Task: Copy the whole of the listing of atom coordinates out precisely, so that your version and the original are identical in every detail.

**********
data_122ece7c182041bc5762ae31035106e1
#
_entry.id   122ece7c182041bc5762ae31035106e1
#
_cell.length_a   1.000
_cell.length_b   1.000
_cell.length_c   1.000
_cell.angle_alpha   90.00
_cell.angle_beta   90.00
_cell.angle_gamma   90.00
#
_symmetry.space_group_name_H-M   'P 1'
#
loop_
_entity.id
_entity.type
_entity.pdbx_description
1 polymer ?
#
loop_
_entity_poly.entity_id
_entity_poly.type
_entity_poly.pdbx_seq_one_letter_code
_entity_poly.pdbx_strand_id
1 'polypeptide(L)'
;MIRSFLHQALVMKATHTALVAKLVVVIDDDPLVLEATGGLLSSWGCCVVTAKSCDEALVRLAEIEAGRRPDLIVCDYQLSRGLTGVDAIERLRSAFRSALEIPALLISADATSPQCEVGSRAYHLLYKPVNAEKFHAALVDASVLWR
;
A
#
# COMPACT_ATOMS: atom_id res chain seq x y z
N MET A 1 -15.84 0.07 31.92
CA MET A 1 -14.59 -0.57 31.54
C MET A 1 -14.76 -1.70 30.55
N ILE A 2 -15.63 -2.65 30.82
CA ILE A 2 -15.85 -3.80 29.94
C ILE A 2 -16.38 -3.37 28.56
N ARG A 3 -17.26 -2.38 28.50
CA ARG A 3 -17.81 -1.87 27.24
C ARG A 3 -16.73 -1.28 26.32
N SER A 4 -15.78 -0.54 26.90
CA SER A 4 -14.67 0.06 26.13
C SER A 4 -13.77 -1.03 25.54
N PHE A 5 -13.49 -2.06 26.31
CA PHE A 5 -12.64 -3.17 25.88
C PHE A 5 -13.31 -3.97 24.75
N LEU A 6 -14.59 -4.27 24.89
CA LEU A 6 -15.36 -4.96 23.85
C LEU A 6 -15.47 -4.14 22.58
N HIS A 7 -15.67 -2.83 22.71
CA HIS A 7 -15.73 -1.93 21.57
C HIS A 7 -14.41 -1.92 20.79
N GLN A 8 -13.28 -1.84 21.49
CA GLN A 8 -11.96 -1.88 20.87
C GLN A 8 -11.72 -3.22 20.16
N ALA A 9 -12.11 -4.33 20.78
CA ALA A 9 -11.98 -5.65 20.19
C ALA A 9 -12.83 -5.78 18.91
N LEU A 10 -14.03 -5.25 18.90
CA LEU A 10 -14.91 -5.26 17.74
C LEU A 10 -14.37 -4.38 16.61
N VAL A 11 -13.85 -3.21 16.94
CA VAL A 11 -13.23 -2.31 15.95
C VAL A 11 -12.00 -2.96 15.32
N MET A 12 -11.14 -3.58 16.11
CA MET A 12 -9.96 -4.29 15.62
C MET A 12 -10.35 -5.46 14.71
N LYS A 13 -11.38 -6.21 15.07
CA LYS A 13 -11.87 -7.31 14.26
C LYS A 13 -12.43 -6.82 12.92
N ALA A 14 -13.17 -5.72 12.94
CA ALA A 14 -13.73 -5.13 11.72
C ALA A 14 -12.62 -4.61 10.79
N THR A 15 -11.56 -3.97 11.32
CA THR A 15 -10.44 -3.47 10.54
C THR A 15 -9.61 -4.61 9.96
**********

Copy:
data_122ece7c182041bc5762ae31035106e1
#
_entry.id   122ece7c182041bc5762ae31035106e1
#
_cell.length_a   1.000
_cell.length_b   1.000
_cell.length_c   1.000
_cell.angle_alpha   90.00
_cell.angle_beta   90.00
_cell.angle_gamma   90.00
#
_symmetry.space_group_name_H-M   'P 1'
#
loop_
_entity.id
_entity.type
_entity.pdbx_description
1 polymer ?
#
loop_
_entity_poly.entity_id
_entity_poly.type
_entity_poly.pdbx_seq_one_letter_code
_entity_poly.pdbx_strand_id
1 'polypeptide(L)'
;MIRSFLHQALVMKATHTALVAKLVVVIDDDPLVLEATGGLLSSWGCCVVTAKSCDEALVRLAEIEAGRRPDLIVCDYQLSRGLTGVDAIERLRSAFRSALEIPALLISADATSPQCEVGSRAYHLLYKPVNAEKFHAALVDASVLWR
;
A
#
# COMPACT_ATOMS: atom_id res chain seq x y z
N MET A 1 -15.84 0.07 31.92
CA MET A 1 -14.59 -0.57 31.54
C MET A 1 -14.76 -1.70 30.55
N ILE A 2 -15.63 -2.65 30.82
CA ILE A 2 -15.85 -3.80 29.94
C ILE A 2 -16.38 -3.37 28.56
N ARG A 3 -17.26 -2.38 28.50
CA ARG A 3 -17.81 -1.87 27.24
C ARG A 3 -16.73 -1.28 26.32
N SER A 4 -15.78 -0.54 26.90
CA SER A 4 -14.67 0.06 26.13
C SER A 4 -13.77 -1.03 25.54
N PHE A 5 -13.49 -2.06 26.31
CA PHE A 5 -12.64 -3.17 25.88
C PHE A 5 -13.31 -3.97 24.75
N LEU A 6 -14.59 -4.27 24.89
CA LEU A 6 -15.36 -4.96 23.85
C LEU A 6 -15.47 -4.14 22.58
N HIS A 7 -15.67 -2.83 22.71
CA HIS A 7 -15.73 -1.93 21.57
C HIS A 7 -14.41 -1.92 20.79
N GLN A 8 -13.28 -1.84 21.49
CA GLN A 8 -11.96 -1.88 20.87
C GLN A 8 -11.72 -3.22 20.16
N ALA A 9 -12.11 -4.33 20.78
CA ALA A 9 -11.98 -5.65 20.19
C ALA A 9 -12.83 -5.78 18.91
N LEU A 10 -14.03 -5.25 18.90
CA LEU A 10 -14.91 -5.26 17.74
C LEU A 10 -14.37 -4.38 16.61
N VAL A 11 -13.85 -3.21 16.94
CA VAL A 11 -13.23 -2.31 15.95
C VAL A 11 -12.00 -2.96 15.32
N MET A 12 -11.14 -3.58 16.11
CA MET A 12 -9.96 -4.29 15.62
C MET A 12 -10.35 -5.46 14.71
N LYS A 13 -11.38 -6.21 15.07
CA LYS A 13 -11.87 -7.31 14.26
C LYS A 13 -12.43 -6.82 12.92
N ALA A 14 -13.17 -5.72 12.94
CA ALA A 14 -13.73 -5.13 11.72
C ALA A 14 -12.62 -4.61 10.79
N THR A 15 -11.56 -3.97 11.32
CA THR A 15 -10.44 -3.47 10.54
C THR A 15 -9.61 -4.61 9.96